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Sub-grain deformation mechanisms of structural materials exposed through X-ray microscopy

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posted on 2023-02-23, 19:51 authored by Sven E GustafsonSven E Gustafson

  

Structural polycrystalline alloys are prevalent in industrial components, and it is of critical importance to prevent their failure while in service. To prevent this failure, engineers must understand the microstructural deformation mechanisms which occur within the material while under load. Such understanding requires measurements of the heterogenous deformation which occurs on the grain and sub-grain scale. Here, multiple 3D high energy X-ray microscopy techniques are employed to non-destructively measure the micromechanical state at these length scales before, during, and after deformation. Four studies are presented in this dissertation which use grain and sub-grain scale measurements of this heterogenous deformation to investigate residual stress, dynamic recovery, coherent twin boundaries, and triple junctions. First, residual stress in a component can be beneficial or detrimental to its performance. To explore the link between residual stress and strain rate, the residual stress state of individual grains before and after high strain rate and quasi-static loading are compared in a stainless steel alloy.  A larger spread in residual stress was measured after high strain rate loading, with a distribution nearly twice that of the quasi-static test. Additionally, less grain scale lattice reorientation was found in the high strain rate test which led to the postulation that lattice reorientation during loading resulted in reduced residual stresses after deformation. Second, dynamic recovery is a microstructural phenomenon during thermo-mechanical loading. At elevated temperatures, dynamic recovery has been seen to affect the material properties of nickel-based superalloys, which are critical to their fatigue performance. Here, a nickel-based superalloy was thermo-mechanically loaded and heterogenous amounts of recovery were measured within individual grains during the hot loading state. Additionally, grain scale stresses were found to be insufficient to predict recovery, likely due to the mechanisms of recovery occurring on the sub-grain scale.  Third, in nickel-based superalloys, coherent twin boundaries provide a combination of strength and ductility, but are known sites for fatigue crack initiation. As such, these critical regions require interrogation of their micromechanical state due to fatigue loading to capture the mechanisms driving fatigue failure. In this work, intragranular X-ray microscopy measured large gradients of elastic strain (stress) and misorientation near a coherent twin boundary. Coupling this finding with a crystal plasticity model revealed that the gradients imposed upon the microstructure were due to the existence of the twin boundary itself. This result connects sharp spatial gradients in stress and a metric of plasticity to a known site of crack initiation and highlights the importance of measured such gradients. Fourth, triple junctions are intersections of three or more grains and are known stress and strain concentrators due the compatibility requirements of multiple intersecting grains. To capture the heterogenous deformation caused by triple junctions, this study measures the intragranular misorientation and elastic strain of entire grains embedded within a polycrystal. Triple junctions were found to exhibit statistically higher values of the intragranular misorientation metrics than standard grain boundaries and the highest values of these metrics were measured to be spatially closer to triple junctions than grain boundaries. Intragranular misorientation, elastic strain, and dislocation density were all seen to vary greatly along a single triple junction, with two points exhibiting dislocation densities which differed by more than 5x the average value. Finally, the spatial gradients of lattice curvature and elastic strain were found to be comparable in magnitude, with the dislocation density at hotspots inaccurately calculated by to 37% of the maximum value when elastic strains were neglected. By capturing the heterogenous micromechanical fields at the grain and sub-grain scale, this dissertation works to provide insight into the mechanisms occurring during the deformation of polycrystalline structural alloys.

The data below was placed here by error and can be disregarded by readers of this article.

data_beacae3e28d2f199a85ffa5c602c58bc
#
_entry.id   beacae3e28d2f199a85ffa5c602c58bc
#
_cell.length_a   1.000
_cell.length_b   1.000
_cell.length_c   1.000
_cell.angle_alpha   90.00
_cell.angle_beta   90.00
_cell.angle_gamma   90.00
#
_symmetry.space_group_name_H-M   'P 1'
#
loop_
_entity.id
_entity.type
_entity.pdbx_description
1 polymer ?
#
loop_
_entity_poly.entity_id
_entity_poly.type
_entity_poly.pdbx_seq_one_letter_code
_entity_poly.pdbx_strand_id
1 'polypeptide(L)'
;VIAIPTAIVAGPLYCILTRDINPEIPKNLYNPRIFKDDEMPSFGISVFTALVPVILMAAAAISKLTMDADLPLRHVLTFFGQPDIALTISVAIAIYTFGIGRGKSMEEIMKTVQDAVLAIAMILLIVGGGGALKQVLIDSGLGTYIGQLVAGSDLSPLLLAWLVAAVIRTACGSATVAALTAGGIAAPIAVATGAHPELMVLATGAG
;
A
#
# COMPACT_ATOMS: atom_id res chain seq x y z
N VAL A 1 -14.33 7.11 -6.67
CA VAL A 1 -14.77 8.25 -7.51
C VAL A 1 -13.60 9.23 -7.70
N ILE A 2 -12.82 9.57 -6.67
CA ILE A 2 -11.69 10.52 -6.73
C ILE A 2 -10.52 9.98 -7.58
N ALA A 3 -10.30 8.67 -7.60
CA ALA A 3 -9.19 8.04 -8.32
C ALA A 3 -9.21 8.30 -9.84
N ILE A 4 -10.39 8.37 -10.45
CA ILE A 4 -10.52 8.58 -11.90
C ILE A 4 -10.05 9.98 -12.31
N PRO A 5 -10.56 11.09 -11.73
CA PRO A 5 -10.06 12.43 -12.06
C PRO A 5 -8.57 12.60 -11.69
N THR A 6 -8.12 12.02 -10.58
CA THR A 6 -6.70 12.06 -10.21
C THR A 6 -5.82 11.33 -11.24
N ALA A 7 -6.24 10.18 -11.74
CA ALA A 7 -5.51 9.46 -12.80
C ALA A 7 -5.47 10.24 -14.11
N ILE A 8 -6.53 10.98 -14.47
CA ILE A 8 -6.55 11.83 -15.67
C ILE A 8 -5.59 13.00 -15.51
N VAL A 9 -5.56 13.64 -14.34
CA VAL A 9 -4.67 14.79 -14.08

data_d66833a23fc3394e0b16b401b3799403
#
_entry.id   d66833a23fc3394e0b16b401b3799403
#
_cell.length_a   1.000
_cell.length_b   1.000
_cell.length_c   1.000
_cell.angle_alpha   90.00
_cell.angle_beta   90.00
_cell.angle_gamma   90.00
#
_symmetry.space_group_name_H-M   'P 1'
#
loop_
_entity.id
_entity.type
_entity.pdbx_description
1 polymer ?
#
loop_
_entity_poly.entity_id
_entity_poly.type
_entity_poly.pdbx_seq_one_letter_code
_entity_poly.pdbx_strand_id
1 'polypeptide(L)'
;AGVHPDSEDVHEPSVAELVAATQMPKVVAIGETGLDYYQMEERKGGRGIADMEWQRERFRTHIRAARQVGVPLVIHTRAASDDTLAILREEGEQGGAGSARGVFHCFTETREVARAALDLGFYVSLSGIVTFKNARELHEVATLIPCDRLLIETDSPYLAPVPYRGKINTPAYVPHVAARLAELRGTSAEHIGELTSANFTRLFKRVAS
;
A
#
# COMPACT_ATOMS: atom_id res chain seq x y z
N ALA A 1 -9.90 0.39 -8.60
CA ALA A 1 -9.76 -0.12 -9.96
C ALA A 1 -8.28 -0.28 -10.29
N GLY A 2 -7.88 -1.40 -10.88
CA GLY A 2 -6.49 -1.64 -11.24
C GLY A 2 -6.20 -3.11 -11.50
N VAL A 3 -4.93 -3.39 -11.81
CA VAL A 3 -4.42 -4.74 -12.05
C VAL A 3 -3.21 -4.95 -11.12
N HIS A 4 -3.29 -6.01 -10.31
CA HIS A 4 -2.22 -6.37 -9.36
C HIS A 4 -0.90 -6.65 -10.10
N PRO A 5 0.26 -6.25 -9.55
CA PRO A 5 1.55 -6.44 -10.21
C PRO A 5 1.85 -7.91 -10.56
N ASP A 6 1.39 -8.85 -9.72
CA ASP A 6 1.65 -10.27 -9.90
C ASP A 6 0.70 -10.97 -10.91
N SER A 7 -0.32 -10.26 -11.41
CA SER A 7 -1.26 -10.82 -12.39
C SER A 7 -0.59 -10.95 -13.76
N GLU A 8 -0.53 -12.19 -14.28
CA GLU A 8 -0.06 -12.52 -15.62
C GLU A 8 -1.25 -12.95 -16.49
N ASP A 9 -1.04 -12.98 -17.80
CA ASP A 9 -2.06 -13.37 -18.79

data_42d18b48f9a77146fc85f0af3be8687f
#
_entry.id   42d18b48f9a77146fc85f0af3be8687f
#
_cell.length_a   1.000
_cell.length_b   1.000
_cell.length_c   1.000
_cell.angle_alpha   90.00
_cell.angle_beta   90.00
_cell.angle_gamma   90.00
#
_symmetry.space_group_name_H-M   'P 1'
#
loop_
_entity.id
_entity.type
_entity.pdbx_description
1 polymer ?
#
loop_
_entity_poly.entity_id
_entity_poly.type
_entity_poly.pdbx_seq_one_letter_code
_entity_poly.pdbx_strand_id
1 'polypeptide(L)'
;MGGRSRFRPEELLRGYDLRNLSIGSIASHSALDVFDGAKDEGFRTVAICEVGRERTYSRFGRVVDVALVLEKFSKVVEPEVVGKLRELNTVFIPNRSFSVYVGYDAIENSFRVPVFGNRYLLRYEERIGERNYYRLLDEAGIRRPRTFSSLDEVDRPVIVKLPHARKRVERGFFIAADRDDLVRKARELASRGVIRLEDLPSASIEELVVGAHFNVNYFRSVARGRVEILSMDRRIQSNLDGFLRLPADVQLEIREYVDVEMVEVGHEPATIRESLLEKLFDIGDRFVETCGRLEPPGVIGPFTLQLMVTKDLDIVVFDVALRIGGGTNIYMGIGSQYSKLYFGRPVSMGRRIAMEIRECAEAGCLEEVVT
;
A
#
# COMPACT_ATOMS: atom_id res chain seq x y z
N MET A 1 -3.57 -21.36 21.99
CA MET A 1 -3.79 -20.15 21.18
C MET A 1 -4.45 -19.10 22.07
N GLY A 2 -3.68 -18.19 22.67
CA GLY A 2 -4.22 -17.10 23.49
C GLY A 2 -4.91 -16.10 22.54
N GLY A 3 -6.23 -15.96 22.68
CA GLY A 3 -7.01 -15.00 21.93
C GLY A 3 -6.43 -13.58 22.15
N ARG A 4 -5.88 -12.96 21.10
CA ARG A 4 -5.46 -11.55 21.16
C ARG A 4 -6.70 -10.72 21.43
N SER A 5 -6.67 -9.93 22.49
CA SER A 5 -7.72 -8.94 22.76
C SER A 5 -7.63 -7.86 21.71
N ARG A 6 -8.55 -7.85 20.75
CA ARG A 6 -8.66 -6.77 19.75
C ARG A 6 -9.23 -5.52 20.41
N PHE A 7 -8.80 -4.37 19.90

History

Degree Type

  • Doctor of Philosophy

Department

  • Aeronautics and Astronautics

Campus location

  • West Lafayette

Advisor/Supervisor/Committee Chair

Michael D. Sangid

Additional Committee Member 2

Weinong Chen

Additional Committee Member 3

Tyler N. Tallman

Additional Committee Member 4

Darren C. Pagan

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